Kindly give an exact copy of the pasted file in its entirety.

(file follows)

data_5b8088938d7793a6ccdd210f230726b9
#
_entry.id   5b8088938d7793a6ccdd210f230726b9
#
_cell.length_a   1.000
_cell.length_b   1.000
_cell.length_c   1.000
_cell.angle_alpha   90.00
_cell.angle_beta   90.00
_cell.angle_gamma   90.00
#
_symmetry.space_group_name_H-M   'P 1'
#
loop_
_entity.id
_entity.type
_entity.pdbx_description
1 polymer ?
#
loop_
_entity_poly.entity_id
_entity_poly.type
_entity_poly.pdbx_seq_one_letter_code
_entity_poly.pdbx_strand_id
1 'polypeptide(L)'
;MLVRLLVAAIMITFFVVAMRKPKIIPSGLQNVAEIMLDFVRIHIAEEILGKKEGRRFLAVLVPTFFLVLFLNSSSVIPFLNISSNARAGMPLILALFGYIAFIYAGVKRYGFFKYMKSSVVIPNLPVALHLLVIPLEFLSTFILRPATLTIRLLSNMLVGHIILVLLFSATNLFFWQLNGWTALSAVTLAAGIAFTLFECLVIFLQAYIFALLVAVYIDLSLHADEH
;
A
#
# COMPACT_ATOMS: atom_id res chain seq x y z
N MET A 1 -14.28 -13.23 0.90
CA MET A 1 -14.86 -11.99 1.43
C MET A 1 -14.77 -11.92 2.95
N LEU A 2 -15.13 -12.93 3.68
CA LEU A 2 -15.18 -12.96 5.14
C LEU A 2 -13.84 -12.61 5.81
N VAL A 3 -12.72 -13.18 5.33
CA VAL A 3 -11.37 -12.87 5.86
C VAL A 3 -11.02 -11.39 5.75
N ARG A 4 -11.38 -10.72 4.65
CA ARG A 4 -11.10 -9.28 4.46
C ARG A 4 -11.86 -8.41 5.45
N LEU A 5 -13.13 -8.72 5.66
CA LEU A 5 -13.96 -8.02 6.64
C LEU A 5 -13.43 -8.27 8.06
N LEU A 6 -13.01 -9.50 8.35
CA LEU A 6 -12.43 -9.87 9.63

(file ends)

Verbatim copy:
data_5b8088938d7793a6ccdd210f230726b9
#
_entry.id   5b8088938d7793a6ccdd210f230726b9
#
_cell.length_a   1.000
_cell.length_b   1.000
_cell.length_c   1.000
_cell.angle_alpha   90.00
_cell.angle_beta   90.00
_cell.angle_gamma   90.00
#
_symmetry.space_group_name_H-M   'P 1'
#
loop_
_entity.id
_entity.type
_entity.pdbx_description
1 polymer ?
#
loop_
_entity_poly.entity_id
_entity_poly.type
_entity_poly.pdbx_seq_one_letter_code
_entity_poly.pdbx_strand_id
1 'polypeptide(L)'
;MLVRLLVAAIMITFFVVAMRKPKIIPSGLQNVAEIMLDFVRIHIAEEILGKKEGRRFLAVLVPTFFLVLFLNSSSVIPFLNISSNARAGMPLILALFGYIAFIYAGVKRYGFFKYMKSSVVIPNLPVALHLLVIPLEFLSTFILRPATLTIRLLSNMLVGHIILVLLFSATNLFFWQLNGWTALSAVTLAAGIAFTLFECLVIFLQAYIFALLVAVYIDLSLHADEH
;
A
#
# COMPACT_ATOMS: atom_id res chain seq x y z
N MET A 1 -14.28 -13.23 0.90
CA MET A 1 -14.86 -11.99 1.43
C MET A 1 -14.77 -11.92 2.95
N LEU A 2 -15.13 -12.93 3.68
CA LEU A 2 -15.18 -12.96 5.14
C LEU A 2 -13.84 -12.61 5.81
N VAL A 3 -12.72 -13.18 5.33
CA VAL A 3 -11.37 -12.87 5.86
C VAL A 3 -11.02 -11.39 5.75
N ARG A 4 -11.38 -10.72 4.65
CA ARG A 4 -11.10 -9.28 4.46
C ARG A 4 -11.86 -8.41 5.45
N LEU A 5 -13.13 -8.72 5.66
CA LEU A 5 -13.96 -8.02 6.64
C LEU A 5 -13.43 -8.27 8.06
N LEU A 6 -13.01 -9.50 8.35
CA LEU A 6 -12.43 -9.87 9.63